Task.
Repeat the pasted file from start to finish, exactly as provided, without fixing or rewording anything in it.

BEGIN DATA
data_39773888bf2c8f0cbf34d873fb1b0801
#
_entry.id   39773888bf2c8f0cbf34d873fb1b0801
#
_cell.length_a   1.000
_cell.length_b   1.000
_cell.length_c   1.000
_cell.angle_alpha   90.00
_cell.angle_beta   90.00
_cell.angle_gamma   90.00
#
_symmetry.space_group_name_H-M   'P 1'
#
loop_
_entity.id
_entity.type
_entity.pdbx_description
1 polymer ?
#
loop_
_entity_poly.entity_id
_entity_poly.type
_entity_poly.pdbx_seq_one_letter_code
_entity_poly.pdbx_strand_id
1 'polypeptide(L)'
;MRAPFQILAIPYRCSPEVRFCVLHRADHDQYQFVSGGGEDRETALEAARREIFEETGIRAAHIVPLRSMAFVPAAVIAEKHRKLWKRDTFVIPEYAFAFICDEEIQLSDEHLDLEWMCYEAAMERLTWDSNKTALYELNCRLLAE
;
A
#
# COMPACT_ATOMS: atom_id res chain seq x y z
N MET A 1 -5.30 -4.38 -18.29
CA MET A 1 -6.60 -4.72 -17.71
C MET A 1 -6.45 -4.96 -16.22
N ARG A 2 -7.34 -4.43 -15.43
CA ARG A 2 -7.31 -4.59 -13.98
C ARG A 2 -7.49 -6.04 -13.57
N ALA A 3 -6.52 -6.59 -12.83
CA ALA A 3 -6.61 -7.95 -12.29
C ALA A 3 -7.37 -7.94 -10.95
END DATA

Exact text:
data_39773888bf2c8f0cbf34d873fb1b0801
#
_entry.id   39773888bf2c8f0cbf34d873fb1b0801
#
_cell.length_a   1.000
_cell.length_b   1.000
_cell.length_c   1.000
_cell.angle_alpha   90.00
_cell.angle_beta   90.00
_cell.angle_gamma   90.00
#
_symmetry.space_group_name_H-M   'P 1'
#
loop_
_entity.id
_entity.type
_entity.pdbx_description
1 polymer ?
#
loop_
_entity_poly.entity_id
_entity_poly.type
_entity_poly.pdbx_seq_one_letter_code
_entity_poly.pdbx_strand_id
1 'polypeptide(L)'
;MRAPFQILAIPYRCSPEVRFCVLHRADHDQYQFVSGGGEDRETALEAARREIFEETGIRAAHIVPLRSMAFVPAAVIAEKHRKLWKRDTFVIPEYAFAFICDEEIQLSDEHLDLEWMCYEAAMERLTWDSNKTALYELNCRLLAE
;
A
#
# COMPACT_ATOMS: atom_id res chain seq x y z
N MET A 1 -5.30 -4.38 -18.29
CA MET A 1 -6.60 -4.72 -17.71
C MET A 1 -6.45 -4.96 -16.22
N ARG A 2 -7.34 -4.43 -15.43
CA ARG A 2 -7.31 -4.59 -13.98
C ARG A 2 -7.49 -6.04 -13.57
N ALA A 3 -6.52 -6.59 -12.83
CA ALA A 3 -6.61 -7.95 -12.29
C ALA A 3 -7.37 -7.94 -10.95